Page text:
When most people think of shanty towns they picture the desolate lives of malnourished children or urban squalor and congestion, or a movie they saw about a millionaire from India. In real life, slums can also embody dynamic informal economic hubs and touchstones to a different future–for better or for worse. In Morocco, rural migration to urban centers has led to a growing number of shanty residents (now estimated at over a million). If unsanitary conditions weren’t enough to goad past governments into action, the realization that Morocco’s slums have provided fertile ground for recruiting terrorists has sparked a new initiative—Villes sans Bidonvilles (VSB) (towns without shanties).
Although the royal initiative to eradicate Morocco’s shanties that dot the outskirts of most cities is laudable, failing to take into consideration the agency of the slum dweller or the complex social dynamics of bidonvilles has plagued VSB.
For starters, in-depth field research to ascertain the concerns and dynamics of these neighborhoods has largely been inadequate. Instead, public policy has focused on constructing new apartments, assigning them to bidonville residents, demolishing slums, taking a photo, writing a report and calling it a day. Nowhere within this equation does the slum resident emerge as a member of a community with economic interests or social networks worth preserving. As anthropologist and former World Bank consultant, Thomas Dichter, points out: when the imperative becomes spending donor money, making cities more attractive and pleasing the king, there is no room for responding to the daily realities of shanty residents.
One of the most glaring consequences that have surfaced during the project – not counting the daily clashes between angry and slighted residents and the police – has been the inconsideration of informal businesses within the bidonvilles. How is someone whose livelihood depends on ground-level interaction with customers, clients and patrons supposed to work out of a fifth floor apartment? Instead of reserving the first floor of new apartment complexes for shanty businesses, this highly coveted space is sold to outside business owners leaving residents without recourse or space to carry out essential daily exchanges.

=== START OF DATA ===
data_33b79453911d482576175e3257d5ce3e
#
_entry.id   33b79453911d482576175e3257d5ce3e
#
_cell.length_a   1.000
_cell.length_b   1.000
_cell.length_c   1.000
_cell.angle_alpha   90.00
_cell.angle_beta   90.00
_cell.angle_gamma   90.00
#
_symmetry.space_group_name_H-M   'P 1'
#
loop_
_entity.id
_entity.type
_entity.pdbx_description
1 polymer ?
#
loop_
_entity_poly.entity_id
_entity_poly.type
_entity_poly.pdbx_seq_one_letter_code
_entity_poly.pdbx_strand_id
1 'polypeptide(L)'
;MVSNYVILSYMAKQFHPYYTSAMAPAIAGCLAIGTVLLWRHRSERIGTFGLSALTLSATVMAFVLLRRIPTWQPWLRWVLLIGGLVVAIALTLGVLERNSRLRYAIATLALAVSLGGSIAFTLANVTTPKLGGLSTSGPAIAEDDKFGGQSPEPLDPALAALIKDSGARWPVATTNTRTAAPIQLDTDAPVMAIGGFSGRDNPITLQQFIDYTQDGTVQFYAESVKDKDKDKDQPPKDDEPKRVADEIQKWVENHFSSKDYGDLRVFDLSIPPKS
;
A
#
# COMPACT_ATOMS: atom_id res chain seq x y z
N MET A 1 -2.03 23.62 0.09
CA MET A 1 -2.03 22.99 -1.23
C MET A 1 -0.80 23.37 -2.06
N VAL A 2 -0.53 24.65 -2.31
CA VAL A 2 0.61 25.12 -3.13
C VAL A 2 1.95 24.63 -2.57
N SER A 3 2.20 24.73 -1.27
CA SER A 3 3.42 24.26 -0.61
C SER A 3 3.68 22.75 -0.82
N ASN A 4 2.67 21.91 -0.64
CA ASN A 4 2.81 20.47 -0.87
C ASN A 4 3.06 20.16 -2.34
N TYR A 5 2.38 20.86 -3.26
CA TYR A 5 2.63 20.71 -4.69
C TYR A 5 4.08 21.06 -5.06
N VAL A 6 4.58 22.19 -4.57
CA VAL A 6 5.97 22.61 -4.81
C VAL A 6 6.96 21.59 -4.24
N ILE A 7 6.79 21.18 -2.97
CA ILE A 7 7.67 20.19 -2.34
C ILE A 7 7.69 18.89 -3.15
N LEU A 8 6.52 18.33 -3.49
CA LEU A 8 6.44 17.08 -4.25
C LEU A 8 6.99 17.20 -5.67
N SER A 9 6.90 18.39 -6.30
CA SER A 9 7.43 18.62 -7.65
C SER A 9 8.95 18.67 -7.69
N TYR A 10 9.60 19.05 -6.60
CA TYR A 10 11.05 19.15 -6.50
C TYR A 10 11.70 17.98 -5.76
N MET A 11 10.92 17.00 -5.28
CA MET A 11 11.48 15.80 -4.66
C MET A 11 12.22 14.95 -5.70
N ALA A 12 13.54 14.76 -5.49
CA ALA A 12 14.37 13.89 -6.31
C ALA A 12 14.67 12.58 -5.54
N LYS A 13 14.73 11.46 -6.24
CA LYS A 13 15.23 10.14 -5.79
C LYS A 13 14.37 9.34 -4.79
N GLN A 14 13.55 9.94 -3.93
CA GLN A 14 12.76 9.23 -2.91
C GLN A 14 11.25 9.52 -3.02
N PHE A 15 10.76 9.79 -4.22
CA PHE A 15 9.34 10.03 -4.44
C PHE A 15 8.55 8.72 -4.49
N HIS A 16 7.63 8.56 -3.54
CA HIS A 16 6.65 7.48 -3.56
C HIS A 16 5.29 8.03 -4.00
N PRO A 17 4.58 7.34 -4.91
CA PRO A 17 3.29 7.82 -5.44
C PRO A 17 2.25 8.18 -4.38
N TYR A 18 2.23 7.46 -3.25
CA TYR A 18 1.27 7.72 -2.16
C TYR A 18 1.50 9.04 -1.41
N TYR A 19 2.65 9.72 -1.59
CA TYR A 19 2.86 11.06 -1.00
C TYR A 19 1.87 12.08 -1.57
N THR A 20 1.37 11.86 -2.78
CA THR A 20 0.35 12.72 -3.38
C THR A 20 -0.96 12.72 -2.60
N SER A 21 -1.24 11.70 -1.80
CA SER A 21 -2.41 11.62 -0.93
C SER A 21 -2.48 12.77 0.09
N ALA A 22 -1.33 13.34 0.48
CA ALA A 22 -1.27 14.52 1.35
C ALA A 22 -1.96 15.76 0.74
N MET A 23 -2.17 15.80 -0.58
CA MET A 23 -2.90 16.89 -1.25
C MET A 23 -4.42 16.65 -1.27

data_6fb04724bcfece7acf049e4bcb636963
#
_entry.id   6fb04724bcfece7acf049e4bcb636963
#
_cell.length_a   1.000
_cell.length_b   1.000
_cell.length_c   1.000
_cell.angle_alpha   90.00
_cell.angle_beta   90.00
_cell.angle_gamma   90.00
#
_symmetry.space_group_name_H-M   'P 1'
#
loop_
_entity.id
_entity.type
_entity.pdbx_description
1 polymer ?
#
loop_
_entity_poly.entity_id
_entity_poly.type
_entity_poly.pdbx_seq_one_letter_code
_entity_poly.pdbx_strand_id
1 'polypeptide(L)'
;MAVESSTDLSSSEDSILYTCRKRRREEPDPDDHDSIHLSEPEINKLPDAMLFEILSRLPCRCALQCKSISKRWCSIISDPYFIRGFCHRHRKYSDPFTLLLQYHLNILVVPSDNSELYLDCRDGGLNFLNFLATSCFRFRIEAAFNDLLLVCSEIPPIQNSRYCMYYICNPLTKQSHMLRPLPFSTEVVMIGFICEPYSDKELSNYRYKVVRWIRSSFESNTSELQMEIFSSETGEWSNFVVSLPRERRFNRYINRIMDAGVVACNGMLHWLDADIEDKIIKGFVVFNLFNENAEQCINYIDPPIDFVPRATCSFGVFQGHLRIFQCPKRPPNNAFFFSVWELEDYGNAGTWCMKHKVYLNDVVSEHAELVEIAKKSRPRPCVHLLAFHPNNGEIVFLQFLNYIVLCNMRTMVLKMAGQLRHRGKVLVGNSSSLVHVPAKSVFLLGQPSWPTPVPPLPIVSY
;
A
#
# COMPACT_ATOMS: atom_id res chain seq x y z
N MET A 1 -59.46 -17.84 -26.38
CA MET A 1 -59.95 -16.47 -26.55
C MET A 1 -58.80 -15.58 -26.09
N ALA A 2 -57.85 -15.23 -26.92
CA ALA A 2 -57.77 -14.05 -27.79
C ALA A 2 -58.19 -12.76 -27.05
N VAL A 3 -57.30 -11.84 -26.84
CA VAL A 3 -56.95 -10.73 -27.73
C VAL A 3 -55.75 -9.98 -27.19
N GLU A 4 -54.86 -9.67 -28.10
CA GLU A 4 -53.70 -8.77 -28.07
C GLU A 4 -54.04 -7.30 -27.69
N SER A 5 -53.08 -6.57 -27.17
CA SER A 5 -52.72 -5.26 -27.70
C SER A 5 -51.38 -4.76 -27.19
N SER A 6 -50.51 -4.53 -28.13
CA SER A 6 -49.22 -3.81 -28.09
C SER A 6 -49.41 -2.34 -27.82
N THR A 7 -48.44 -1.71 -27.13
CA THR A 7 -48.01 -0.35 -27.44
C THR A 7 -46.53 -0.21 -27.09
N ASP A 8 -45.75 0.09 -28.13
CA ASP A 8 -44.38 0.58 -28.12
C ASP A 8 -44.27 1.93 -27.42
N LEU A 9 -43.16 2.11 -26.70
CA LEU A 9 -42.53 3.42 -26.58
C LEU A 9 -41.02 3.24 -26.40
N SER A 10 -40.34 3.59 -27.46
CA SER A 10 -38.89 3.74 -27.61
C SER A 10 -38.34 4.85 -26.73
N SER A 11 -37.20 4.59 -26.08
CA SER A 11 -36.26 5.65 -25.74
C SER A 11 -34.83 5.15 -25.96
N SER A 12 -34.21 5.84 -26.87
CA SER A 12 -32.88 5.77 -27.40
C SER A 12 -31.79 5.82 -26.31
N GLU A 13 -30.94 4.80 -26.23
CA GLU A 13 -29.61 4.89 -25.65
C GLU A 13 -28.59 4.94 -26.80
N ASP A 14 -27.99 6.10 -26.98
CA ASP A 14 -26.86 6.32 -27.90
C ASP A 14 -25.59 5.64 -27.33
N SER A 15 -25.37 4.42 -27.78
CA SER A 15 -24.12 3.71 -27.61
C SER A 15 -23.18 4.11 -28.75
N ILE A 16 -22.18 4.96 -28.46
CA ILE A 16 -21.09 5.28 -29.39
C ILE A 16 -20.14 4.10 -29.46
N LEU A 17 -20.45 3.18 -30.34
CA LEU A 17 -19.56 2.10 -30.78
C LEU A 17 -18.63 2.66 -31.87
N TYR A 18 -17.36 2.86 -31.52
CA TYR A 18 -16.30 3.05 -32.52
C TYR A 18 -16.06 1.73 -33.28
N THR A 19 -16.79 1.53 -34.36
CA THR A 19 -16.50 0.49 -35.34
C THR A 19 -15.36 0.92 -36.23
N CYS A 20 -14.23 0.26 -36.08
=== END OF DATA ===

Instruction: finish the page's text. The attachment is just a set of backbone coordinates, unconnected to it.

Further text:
Failing to take internal dynamics of the bidonvilles into planning has been counter-productive. Shanties are reservoirs of electoral support whose residents are often closely entwined in the patron-client networks of municipal counselors, so that local politicians have much to gain through the maintenance of shanties and local speculators have much to profit in the construction and sale of more shanties. As Dichter found in his work on VSB projects, after reducing the number of shanty houses from 12,000 to 6,000 in the southern city of Agadir, surveys showed a total of 13,000 shanty houses just several years after.
Families with little money would borrow…to buy a 350-square-foot shack that had no legal existence. These sales were done in cash, without any paper or title being transferred. The local authority would take a cut and look the other way, the move would often take place at midnight, and the new ‘resident’ would then claim to be in line for whatever ‘rehousing’ program the government had in the works, so strong is the urge for legitimacy on the part of residents.
To be fair, this is the first time Morocco has undergone this fairly ambitious project and one can only hope that it will learn from its mistakes. A recent announcement that the Interior Ministry will reassert control over the shanties and oversight over the VSB project could be a positive step in that it could lead to greater accountability of corrupt local officials seeking to profit from the VSB project. As other developing countries, like Burkina Faso, look to follow Morocco’s example, one can only hope that “international development experts” and local technocrats move beyond the simplistic view that helping the poor is as easy as giving somebody a better home. Questions of governance, transparency, and respect and understanding of the local social economy are just as important.